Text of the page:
Hold on, while we entertain the shower sequence thought bubble, and I earnestly begin to answer the original question, I must demand to know, what was he even doing, fiddling behind the geyser.
My beloved, he has access to the choicest of writers and poets in our study, even more importantly he has easy ingress to his wife's mind, my rough drafts. But they all lie there, undisturbed, waiting for a pair of eager eyes.
He tried to read for my sake. Infact, I'll give it to him, he has struggled and failed, like three times in the last one year itself, to sincerely read one book, but somehow falls asleep at the same page, each time — except, except when he is on the throne in the small Indian washroom.
That's when he is alert and ravenous, hungry for every loitering alphabet around, that dives through his orbits and falls into the great intestines with a splash, stirring things up. The morning edition of the Financial Times is the routine laxative that works just fine. I scrunch my nose in disgust, each time I glance at this eyesore of the water crisped, warped version of the freshly minted news; but that's marriage for you. Eventually, you learn to tolerate each other's kinks.
There are days however, when the morning paper would lie abandoned. And in all honesty, I had never stopped to wonder, that if the news wasn't being flushed, what else was being processed. Today I finally asked.
That's when he confessed, that on days he forgets the papers, he would religiously read the labels of shampoo bars, shaving gel tubes and mouthwash bottles, or anything else he could lay his eyes on. Thus, while hunting for his next reading material, he stumbled upon my secret stash. The whiteboard marker in question, was found cornered in the crevice behind the geyser.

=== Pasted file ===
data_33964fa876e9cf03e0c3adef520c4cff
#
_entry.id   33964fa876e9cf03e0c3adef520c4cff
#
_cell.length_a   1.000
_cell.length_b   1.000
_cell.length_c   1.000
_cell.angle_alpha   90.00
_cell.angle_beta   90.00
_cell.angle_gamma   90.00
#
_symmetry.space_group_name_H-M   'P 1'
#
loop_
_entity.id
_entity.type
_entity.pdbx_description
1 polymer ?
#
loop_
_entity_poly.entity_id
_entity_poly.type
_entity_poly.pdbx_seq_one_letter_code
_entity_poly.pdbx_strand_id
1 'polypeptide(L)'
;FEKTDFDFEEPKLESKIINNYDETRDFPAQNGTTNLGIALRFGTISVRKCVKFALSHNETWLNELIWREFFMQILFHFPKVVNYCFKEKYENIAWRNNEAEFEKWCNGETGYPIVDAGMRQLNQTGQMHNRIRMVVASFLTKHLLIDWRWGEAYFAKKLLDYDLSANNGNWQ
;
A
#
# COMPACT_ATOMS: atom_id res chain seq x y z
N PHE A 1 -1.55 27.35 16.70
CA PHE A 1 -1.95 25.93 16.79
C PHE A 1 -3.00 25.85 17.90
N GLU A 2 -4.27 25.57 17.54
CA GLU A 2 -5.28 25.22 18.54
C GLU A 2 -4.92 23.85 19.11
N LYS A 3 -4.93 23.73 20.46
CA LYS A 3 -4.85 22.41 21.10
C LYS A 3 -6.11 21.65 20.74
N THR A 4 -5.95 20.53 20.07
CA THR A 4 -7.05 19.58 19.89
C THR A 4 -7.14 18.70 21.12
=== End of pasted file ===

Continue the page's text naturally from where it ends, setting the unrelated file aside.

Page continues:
Coming to why I had the marker for private company, if you haven't already guessed, then it's for that flashing moment of epiphany, when that grand idea for my next piece bolts in, or when the perfect line in iambic pentameter flashes its toothless smile at me, or when a rhyme slides in smooth, with its arms wide open, like Shahrukh on his knees.
All of which usually happens right when I'm incapacitated to write it down anywhere, no phone, no paper, soaking wet in suds, splashing under the showerhead, singing high octaves of la la la laaaaaa, like the Liril girl from the 90's. I just can't rely on my memory that's already stretched too thin to remember anything for posterity.
My mind is a motley of disorganised thoughts stacked into each other like the women in 6:05 pm Andheri fast, ladies first class train coach, a hundred open tabs crowding and yanking at the central core of my attention. Ideas fly in and out of my head at blitz speeds. That's where it helps, a dry erase marker and the pristine white bathroom tiles, and I'm ready to capture the flashing genius.
And now with both of our weird confessions, what makes complete sense is to somehow juxtapose and encourage these individual quirks. And I think I may have figured the perfect white board, to inspire an otherwise philistine, business mind to cultivate the art of appreciating some fine poetry, sitting on the throne of a middle class mumbaikars tight washroom.